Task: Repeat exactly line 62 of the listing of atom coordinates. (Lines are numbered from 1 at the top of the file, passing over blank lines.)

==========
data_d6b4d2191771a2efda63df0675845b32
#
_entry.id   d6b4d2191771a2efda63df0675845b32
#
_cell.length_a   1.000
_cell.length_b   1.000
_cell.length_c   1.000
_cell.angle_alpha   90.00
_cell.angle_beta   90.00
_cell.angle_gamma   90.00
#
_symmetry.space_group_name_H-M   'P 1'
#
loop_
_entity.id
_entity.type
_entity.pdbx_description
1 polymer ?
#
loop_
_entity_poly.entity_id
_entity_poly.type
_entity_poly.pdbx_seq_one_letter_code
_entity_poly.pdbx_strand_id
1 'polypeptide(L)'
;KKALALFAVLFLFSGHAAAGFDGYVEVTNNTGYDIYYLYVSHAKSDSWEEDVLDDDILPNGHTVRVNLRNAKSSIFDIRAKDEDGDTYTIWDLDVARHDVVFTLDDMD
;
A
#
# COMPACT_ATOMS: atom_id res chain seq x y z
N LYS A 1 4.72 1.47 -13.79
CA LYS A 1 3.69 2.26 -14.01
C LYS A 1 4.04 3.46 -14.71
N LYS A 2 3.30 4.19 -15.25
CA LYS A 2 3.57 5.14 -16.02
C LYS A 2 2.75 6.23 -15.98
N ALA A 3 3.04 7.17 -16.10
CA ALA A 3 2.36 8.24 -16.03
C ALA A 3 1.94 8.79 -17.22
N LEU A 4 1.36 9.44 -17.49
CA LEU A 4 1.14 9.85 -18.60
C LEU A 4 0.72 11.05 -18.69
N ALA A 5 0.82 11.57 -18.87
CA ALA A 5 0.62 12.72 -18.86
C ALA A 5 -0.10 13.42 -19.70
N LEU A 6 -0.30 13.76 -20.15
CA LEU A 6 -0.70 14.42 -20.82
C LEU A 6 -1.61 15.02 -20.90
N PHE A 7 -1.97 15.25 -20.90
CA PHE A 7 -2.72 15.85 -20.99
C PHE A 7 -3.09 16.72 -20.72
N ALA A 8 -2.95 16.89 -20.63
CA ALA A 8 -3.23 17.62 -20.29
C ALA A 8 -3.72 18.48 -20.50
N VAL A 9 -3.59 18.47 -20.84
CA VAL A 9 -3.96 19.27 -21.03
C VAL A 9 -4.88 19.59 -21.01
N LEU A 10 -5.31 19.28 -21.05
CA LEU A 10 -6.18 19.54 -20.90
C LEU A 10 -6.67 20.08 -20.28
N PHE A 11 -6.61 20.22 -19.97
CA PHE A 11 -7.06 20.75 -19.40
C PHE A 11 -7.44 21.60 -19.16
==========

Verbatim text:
CA PHE A 11 -7.06 20.75 -19.40